Some of the fields will be auto-generated. However, if you are doing this process on one of the EML computers, you may set the Model Resolution down to 0.5 to get the finest detail possible with the Artec Eva. If you are using a different model (i.e. Artec Spider, Intel RealSense, Kinect) of scanner, this number will differ depending on that model. Do note that this will result with a mesh with a high polygon count, so tweak this value as it would best serve your project.
For Texture Resolution, set this as appropriate for your project.
Next, you will enter the Editing stage. Here you will clean the scans of any geometry or data that will not be included in the generated mesh such as the top of a counter or a turntable. Your scans may, at first, look like the following:
Once you begin editing, your individual scans will be in different colors within the viewport window.
While using the viewport, the camera is controlled by clicking and dragging on of the three mouse buttons.
- Left Mouse Button rotates the camera view.
- Middle Mouse Button pans the camera view.
- Right Mouse Button zooms the camera view in/out.
For clean up, you will like use the Eraser tool. By holding Ctrl while clicking and brushing over parts of your scan(s), you will see your selected geometry in red. This control method is the same across most, if not all, of the different modes. Once selected, pressing the Delete key or the Erase button on the interface will get rid of those scanned surfaces.
- 2D Selection will select based on what your camera view can see.
- 3D Selection will select along the actual geometric surface of the scans within a spherical radius.
- Rectangular and Lasso select within their respective shapes, with Lasso allowing you to freehand.
- Cut-off plane selection draws a flat plane at the surface you brush over. Anything below that plane will be selected, and can be deleted. The height of this cut-off plane can be adjusted by holding Ctrl+Shift and scrolling the mouse wheel up/down accordingly.
- Base selection will attempt to select what it believes to be the bottom base of your scan(s).
Once you have cleaned through your scans, they may look like the following:
You will now be in the Alignment stage.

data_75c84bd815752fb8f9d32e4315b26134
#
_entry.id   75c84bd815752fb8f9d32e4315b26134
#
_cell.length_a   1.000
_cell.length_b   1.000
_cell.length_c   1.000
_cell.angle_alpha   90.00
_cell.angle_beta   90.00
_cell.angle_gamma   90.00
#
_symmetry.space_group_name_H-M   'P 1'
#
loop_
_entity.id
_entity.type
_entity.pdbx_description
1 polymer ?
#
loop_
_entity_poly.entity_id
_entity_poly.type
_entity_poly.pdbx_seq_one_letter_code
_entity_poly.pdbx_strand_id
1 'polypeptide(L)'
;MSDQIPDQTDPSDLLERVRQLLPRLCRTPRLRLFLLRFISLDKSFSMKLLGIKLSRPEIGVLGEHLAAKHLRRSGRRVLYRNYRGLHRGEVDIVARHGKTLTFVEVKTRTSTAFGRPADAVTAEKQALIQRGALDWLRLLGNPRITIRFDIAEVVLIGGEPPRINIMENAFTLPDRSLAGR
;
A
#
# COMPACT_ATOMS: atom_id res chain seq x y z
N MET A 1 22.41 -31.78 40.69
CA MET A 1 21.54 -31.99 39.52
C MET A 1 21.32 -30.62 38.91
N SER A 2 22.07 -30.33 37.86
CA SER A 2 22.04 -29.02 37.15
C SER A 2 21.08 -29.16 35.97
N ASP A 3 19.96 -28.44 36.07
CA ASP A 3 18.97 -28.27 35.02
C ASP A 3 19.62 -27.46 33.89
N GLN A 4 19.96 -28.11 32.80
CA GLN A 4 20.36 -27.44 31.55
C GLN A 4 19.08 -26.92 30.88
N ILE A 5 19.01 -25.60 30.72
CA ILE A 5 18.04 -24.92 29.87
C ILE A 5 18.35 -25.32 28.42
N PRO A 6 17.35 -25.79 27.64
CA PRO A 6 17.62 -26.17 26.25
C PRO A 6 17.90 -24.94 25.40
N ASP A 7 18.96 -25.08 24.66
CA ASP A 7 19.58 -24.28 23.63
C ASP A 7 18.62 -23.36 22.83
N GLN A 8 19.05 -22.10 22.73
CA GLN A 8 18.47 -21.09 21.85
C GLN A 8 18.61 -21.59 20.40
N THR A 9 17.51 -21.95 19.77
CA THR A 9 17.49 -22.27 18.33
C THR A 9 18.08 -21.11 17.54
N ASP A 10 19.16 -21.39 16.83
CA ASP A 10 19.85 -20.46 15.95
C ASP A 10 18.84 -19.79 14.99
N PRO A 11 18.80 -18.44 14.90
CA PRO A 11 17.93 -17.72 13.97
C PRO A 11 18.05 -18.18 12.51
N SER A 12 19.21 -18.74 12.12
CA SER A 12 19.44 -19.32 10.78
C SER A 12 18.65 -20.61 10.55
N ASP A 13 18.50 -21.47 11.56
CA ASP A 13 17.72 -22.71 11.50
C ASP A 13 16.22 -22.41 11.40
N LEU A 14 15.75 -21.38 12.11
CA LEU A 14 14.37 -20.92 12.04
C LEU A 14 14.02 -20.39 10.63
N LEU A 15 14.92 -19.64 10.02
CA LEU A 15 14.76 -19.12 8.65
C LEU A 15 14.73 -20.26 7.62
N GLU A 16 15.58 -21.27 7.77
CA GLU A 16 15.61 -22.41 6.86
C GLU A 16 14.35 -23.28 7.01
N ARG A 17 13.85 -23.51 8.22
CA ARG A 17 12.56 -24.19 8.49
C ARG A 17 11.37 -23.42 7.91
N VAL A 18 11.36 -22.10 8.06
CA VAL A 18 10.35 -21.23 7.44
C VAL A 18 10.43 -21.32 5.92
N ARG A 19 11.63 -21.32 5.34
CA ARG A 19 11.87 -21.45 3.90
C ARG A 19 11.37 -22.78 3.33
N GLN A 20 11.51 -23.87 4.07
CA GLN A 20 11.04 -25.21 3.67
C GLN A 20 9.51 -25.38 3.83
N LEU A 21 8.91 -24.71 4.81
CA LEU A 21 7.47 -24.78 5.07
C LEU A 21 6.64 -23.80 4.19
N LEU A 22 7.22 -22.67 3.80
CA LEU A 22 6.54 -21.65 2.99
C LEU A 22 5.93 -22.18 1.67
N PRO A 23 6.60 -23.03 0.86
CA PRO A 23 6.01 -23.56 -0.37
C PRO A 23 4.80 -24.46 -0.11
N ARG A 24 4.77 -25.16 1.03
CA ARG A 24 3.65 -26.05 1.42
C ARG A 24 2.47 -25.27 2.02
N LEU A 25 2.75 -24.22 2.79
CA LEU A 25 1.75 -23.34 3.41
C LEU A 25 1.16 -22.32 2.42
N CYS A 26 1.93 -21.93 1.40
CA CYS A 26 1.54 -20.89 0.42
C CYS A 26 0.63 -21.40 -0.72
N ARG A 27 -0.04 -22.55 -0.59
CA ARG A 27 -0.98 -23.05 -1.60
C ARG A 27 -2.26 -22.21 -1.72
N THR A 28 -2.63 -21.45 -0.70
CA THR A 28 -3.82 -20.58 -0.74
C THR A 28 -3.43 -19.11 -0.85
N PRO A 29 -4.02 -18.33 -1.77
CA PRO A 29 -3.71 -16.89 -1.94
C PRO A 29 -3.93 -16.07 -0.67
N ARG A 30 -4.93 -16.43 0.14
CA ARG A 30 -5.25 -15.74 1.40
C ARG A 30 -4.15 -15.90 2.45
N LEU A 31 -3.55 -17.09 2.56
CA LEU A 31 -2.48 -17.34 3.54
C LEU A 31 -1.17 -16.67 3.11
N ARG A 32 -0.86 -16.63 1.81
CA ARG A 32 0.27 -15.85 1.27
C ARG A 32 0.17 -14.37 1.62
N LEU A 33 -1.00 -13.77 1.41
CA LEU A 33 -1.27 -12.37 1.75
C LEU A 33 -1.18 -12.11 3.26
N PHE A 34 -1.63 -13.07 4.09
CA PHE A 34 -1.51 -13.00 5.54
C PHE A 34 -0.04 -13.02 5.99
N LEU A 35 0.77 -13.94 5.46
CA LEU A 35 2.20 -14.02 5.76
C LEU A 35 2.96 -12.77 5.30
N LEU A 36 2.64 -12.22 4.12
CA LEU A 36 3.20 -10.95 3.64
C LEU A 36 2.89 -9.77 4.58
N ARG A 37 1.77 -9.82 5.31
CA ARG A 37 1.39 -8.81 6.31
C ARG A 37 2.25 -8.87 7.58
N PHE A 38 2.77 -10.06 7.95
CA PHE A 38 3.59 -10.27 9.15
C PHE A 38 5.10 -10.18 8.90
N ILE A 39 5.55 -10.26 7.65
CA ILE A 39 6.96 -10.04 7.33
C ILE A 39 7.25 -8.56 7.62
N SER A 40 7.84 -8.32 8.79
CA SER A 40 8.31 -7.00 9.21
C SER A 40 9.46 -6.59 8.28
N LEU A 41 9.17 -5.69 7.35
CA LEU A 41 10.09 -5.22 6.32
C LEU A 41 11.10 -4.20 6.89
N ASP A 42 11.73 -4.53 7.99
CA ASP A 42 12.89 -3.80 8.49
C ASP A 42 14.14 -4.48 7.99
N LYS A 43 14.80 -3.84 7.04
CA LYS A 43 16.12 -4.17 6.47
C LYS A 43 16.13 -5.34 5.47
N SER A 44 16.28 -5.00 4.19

Typically, if your scans are similar in form and have common overlapping surfaces then Auto-align should be enough. However, if you have scanned different sections of an object and Auto-align does not know what to do, then you will need to Align scans manually.
To the left, you will see a section listing all of your scans. The ones with the blue dots are "registered" or are considered to be aligned, meaning they can be used as a reference. Meanwhile the green dot represents the unregistered scan, which is the one you will be aligning to the rest of the scan(s).
If you have several scans, you should work on aligning one at a time with your registered scan(s). Examining the scans using the viewport, hold CTRL then Left click on a point or feature you're using as reference on one of the scans. Then examine the other scan to find the matching location or feature, and mark it holding CTRL then Left click.
It is recommended to find at least three common points between whichever scans you are lining up. Once done, you will see several lines drawn between your common points:
Once you have finished marking your scans, click Align. Check to see if your scans align as expected.
For more information about this process, please refer to the respective documentation for the Artec Studio software or ask a lab assistant for additional support.
If all your scans are aligned correctly and they all come together to approximately form your object, then you should be all set with this step. Hit Apply, and then proceed onwards. Do not worry if there are a few jagged imperfections, artifacts, or scanning errors as they may be fixed during the fusion process.
From here on, wait until the scans are done fusing together into your mesh. Once finished, it will appear in your viewport and be marked in your list as "Sharp Fusion". Having this selected, you may export the mesh by going to File > Export > Meshes. This will output either an .obj or .ply file, a material (.mtl) file, and an image texture (whose format you can choose).
With that, this has been a broad overview of the 3D scanning workflow using the Artec Eva. If you have any further questions, please do not hesitate to reach out to a lab assistant over at the EML Annex (Ansin 314) for in-lab support, or email either the EML manager (email@example.com) or the Post-Production team (firstname.lastname@example.org) your questions.